Holding Major Fossil Fuel Companies Accountable for Nearly 40 Years of Climate Deception and Harm

Published Mar 22, 2016 Updated Jun 20, 2019

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They knew about global warming...and did worse than nothing.

Major fossil fuel companies have known for decades that their products—oil, natural gas, and coal—cause global warming. Their own scientists told them so more than 30 years ago.

In response, they decided to deceive shareholders, politicians, and the public—you!—about the facts and risks of global warming.

They repeatedly fought efforts to move the country away from fossil fuels. They slowed progress on the most important challenge of our time. And some continue to spread disinformation and obstruct climate policies even today. All while being aware of the role their products play in climate impacts.

These companies should immediately stop funding climate deception. They should bear their fair share of responsibility for the damage caused by their products.

The Climate Accountability Scorecard

The Climate Accountability Scorecard, an in-depth analysis of eight leading fossil fuel companies, ranks them on their climate change actions and urges specific, immediate steps they can take to improve.

Decades of deception

Leading fossil fuel companies have knowingly worked to deceive the public for decades about the realities and risks of climate change.

Their deceptive tactics—both individually and collectively through industry associations, think tanks, and front groups—are highlighted in The Climate Deception Dossiers, collections of internal company and trade association documents that have either been leaked, come to light through lawsuits, or been disclosed through Freedom of Information (FOIA) requests.

Investigations by Inside Climate News and the Los Angeles Times have revealed additional evidence that ExxonMobil and other companies have known about the risks of climate change for decades.

Growing investigations

ExxonMobil is under investigation by the attorneys general of New York, California, and Massachusetts for deceptive practices and potential fraud. These investigations are likely to expand in the months and years ahead to include other companies, states, and potential federal action.

Just like Big Tobacco. Leading fossil fuel companies—like Big Tobacco companies before them—are noteworthy for their use of active, intentional disinformation and deception to support their political aims. Major fossil fuel producers like ExxonMobil have employed the same strategies pioneered by the tobacco industry to deceive the public and policymakers. There are important lessons from the campaigns to hold Big Tobacco accountable, which feature many key similarities—and important differences—from the effort to hold major fossil fuel producers accountable.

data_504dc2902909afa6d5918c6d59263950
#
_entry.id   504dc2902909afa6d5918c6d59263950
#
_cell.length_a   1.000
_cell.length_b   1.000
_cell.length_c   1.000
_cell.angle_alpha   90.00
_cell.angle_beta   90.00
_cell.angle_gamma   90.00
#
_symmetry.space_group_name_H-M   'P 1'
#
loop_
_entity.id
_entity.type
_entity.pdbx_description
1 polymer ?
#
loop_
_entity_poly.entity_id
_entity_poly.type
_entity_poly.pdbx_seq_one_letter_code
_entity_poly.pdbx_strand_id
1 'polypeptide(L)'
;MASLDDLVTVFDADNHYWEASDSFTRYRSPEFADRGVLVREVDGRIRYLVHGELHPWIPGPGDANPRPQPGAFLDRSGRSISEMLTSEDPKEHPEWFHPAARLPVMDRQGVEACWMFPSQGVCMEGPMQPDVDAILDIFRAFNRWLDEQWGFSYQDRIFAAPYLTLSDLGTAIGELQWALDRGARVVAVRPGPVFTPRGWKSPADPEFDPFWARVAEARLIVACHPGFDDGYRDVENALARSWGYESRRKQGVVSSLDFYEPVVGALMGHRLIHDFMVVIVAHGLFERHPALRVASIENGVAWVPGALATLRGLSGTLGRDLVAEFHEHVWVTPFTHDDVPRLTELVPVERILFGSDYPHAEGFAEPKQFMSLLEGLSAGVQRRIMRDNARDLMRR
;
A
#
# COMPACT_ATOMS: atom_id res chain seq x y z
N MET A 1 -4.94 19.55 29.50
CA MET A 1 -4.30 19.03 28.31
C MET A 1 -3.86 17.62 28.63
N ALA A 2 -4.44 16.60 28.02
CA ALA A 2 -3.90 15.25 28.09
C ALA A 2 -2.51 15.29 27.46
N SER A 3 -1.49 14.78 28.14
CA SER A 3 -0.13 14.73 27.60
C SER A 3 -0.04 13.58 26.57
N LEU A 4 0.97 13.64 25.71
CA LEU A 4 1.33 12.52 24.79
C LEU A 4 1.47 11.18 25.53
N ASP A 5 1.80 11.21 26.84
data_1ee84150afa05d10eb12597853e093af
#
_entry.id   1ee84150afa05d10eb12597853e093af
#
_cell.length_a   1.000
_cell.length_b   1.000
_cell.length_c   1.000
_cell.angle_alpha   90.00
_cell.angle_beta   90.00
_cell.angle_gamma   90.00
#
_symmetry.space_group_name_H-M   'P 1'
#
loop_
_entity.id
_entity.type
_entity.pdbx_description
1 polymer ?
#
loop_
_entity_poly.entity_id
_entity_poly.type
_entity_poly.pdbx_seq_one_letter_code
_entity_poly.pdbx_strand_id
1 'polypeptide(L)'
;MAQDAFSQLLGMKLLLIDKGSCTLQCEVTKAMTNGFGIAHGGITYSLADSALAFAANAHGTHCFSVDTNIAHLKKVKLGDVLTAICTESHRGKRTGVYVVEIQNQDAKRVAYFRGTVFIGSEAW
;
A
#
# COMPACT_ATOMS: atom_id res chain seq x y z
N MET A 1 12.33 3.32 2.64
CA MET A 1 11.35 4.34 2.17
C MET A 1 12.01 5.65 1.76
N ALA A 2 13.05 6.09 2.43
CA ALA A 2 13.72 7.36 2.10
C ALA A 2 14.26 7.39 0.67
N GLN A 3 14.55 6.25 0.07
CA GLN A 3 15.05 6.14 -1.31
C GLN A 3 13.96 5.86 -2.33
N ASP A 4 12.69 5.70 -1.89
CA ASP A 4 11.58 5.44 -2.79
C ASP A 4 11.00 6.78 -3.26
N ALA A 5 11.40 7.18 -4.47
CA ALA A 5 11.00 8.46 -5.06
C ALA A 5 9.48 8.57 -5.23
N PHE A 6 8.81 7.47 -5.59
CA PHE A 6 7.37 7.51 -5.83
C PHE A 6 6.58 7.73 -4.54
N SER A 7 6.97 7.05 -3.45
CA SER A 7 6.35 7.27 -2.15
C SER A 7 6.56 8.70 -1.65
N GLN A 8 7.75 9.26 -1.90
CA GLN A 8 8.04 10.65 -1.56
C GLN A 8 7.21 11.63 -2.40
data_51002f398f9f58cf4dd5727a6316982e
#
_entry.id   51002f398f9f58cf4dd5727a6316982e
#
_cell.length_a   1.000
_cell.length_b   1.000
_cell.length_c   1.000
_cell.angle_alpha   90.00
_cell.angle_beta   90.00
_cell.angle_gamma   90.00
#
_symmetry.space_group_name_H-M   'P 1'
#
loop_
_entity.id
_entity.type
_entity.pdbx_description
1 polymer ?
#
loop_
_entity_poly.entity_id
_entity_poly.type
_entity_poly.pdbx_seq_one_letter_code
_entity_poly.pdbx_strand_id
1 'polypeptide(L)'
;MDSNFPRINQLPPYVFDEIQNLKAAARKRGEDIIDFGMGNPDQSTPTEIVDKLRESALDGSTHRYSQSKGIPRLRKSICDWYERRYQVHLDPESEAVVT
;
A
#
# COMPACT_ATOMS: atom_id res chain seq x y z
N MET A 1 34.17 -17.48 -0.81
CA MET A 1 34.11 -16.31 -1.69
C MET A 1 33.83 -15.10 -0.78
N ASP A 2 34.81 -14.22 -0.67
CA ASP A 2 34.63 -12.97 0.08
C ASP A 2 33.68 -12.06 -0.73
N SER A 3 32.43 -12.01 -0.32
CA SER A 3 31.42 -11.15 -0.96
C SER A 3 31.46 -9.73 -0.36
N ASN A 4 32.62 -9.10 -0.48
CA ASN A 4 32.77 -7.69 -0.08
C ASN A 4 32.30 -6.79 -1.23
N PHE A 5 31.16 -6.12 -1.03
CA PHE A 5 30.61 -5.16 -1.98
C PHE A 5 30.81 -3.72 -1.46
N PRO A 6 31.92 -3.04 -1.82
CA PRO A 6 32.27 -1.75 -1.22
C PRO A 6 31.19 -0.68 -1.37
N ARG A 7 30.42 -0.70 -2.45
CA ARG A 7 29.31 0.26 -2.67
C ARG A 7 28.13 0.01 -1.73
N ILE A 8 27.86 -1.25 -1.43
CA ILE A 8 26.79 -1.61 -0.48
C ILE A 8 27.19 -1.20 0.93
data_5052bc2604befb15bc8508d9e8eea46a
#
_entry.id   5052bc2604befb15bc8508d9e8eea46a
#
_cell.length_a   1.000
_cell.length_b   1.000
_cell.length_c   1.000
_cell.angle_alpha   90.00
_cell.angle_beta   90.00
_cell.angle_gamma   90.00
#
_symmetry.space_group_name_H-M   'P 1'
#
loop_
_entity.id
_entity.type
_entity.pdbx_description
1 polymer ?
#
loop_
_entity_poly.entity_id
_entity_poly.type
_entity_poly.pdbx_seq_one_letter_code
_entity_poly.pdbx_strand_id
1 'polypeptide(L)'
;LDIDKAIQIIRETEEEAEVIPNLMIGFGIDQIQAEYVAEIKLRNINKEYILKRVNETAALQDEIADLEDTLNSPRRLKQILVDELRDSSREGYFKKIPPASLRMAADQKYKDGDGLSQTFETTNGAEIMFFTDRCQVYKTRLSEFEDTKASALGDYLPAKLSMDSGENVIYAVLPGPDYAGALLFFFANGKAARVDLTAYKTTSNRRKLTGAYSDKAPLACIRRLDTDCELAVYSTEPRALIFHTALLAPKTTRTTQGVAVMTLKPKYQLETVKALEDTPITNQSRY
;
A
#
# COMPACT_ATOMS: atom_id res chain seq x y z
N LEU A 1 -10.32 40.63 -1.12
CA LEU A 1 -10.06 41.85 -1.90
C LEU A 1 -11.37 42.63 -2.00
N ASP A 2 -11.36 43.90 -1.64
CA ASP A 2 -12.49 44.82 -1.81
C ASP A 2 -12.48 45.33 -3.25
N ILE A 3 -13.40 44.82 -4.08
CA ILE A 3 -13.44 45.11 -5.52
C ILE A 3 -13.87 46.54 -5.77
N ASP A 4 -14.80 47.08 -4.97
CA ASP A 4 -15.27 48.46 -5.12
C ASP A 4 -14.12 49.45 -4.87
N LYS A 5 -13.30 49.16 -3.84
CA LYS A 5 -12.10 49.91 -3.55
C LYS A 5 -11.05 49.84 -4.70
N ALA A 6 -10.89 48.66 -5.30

Responsibility for climate impacts

Science now makes it possible to calculate how carbon emissions traced to individual fossil fuel companies have contributed to specific climate impacts. For example, we now know that nearly two-thirds of all heat-trapping emissions over the last century and a half can be traced back to just 90 entities

New and developing research will make it possible to further pinpoint how much ExxonMobil and other major fossil fuel producers bear responsibility for heat waves, rising global temperatures, and more.

What fossil fuel companies should do

Governments, industry, and individuals all bear some responsibility for climate change. But major fossil fuel companies—including ExxonMobil, Chevron, Shell, BP, ConocoPhillips, Peabody Energy, Consol Energy, and Arch Coal—are substantial contributors to the problem, and therefore must take responsibility for their actions.

At a minimum, society should expect fossil fuel companies to:

  • Reject disinformation on climate, including through their trade associations and other lobbying groups; they should also publicly disassociate themselves from such groups and their activities.
  • Support sensible climate policies to reduce global warming emissions.
  • Fully disclose the financial and physical risks of climate change to their business operations.
  • Align their business models with a carbon-constrained world consistent with keeping warming well below a 2°C increase above pre-industrial levels, as agreed by world leaders. 
  • Pay for their share of the costs of climate-related damages and climate change adaptation.

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